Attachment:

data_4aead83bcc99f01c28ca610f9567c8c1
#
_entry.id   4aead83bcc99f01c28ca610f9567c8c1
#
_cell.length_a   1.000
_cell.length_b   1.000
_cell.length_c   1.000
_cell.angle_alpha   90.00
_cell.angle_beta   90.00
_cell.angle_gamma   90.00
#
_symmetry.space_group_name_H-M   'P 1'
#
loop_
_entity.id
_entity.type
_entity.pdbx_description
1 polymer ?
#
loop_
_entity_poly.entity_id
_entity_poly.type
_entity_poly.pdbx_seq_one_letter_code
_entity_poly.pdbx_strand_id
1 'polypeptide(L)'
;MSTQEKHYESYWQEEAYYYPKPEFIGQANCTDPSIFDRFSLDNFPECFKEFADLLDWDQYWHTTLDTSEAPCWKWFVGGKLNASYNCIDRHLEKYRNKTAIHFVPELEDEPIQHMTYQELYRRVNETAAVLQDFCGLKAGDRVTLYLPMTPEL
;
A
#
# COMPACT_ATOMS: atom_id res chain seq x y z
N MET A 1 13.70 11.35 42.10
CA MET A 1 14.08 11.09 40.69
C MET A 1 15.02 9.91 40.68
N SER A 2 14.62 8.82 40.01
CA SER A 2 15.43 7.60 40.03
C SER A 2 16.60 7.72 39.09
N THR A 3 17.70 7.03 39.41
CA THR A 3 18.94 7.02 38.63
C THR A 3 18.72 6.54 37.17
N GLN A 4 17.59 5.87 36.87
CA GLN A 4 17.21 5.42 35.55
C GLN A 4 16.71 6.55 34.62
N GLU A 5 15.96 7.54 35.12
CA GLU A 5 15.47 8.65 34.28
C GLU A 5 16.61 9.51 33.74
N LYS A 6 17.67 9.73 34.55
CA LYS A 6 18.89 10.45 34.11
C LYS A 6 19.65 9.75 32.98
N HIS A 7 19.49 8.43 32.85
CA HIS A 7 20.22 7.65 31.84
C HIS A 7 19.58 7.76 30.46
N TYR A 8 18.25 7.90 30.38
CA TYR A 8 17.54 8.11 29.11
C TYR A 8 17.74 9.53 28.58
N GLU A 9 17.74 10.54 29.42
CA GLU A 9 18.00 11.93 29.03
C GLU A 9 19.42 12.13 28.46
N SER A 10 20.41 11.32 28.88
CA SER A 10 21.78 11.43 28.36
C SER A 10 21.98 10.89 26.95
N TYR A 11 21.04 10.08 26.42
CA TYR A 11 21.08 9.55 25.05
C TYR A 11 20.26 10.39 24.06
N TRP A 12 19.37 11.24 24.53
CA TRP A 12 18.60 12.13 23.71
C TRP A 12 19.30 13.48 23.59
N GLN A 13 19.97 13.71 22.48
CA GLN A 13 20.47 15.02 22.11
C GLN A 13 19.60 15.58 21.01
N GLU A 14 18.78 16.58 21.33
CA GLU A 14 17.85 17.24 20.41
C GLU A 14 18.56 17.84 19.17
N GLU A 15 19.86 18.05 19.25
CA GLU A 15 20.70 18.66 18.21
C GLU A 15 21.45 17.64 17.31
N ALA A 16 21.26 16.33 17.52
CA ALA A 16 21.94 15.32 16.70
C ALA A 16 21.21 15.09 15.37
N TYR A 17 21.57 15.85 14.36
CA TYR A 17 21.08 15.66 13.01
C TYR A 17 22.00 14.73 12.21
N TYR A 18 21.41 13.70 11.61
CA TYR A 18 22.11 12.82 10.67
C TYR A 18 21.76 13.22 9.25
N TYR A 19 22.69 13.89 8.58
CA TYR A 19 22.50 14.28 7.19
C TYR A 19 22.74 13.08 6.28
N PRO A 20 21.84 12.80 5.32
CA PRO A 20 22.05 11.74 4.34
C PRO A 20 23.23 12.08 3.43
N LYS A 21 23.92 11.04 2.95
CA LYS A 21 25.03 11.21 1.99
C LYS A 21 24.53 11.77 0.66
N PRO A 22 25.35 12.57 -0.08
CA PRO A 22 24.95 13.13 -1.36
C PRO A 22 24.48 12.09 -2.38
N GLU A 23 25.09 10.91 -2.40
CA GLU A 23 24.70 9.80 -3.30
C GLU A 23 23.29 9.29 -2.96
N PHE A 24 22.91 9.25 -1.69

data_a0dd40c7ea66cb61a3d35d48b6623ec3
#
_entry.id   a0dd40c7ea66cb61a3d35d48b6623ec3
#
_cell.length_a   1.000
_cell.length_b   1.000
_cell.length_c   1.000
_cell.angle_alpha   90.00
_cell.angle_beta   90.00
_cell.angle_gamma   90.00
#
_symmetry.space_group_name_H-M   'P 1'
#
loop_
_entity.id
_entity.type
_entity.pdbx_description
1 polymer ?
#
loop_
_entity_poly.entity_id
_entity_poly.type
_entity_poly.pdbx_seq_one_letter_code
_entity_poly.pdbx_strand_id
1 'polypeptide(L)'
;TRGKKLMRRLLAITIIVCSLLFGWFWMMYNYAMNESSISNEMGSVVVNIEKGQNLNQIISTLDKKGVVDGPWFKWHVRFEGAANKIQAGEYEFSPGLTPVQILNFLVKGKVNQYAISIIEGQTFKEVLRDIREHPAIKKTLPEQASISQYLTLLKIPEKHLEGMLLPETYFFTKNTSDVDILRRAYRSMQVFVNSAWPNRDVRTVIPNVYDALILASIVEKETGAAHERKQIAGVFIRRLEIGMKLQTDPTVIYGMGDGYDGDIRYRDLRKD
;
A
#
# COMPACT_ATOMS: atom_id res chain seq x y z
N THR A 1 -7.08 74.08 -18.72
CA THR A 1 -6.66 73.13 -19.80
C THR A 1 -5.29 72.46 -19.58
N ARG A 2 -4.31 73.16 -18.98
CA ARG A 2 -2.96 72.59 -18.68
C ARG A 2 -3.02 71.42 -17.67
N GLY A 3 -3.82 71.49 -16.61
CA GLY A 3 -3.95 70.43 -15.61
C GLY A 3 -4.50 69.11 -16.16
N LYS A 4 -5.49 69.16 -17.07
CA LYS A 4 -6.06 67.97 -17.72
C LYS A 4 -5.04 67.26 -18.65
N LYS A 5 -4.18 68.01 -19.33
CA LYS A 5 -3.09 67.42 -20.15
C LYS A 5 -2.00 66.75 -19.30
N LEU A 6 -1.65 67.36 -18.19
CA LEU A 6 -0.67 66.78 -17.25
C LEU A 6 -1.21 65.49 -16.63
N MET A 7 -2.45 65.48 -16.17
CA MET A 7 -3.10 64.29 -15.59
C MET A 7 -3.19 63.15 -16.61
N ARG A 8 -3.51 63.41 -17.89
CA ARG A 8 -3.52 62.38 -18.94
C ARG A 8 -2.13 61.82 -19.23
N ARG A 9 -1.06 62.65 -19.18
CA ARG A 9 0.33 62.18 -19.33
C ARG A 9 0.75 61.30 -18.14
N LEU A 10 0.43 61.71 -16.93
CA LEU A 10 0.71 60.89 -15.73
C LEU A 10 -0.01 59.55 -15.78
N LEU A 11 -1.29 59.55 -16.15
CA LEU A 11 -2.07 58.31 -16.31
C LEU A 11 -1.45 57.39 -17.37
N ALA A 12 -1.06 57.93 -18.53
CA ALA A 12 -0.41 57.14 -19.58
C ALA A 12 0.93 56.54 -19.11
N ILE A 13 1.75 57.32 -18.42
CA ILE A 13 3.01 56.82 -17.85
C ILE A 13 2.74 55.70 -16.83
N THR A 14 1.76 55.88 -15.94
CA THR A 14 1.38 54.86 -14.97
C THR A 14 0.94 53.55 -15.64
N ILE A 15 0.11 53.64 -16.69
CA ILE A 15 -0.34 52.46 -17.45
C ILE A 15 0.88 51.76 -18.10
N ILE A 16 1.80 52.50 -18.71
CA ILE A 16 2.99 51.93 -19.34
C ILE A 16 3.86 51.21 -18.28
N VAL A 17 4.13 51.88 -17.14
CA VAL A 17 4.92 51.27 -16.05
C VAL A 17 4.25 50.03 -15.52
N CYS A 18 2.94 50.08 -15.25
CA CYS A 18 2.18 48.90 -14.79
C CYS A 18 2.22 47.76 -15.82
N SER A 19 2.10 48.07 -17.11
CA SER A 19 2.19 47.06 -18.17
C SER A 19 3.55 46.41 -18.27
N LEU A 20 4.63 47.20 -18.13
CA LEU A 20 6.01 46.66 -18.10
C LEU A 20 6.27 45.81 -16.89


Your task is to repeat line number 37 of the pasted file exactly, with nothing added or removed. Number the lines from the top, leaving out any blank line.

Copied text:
N THR A 3 17.70 7.03 39.41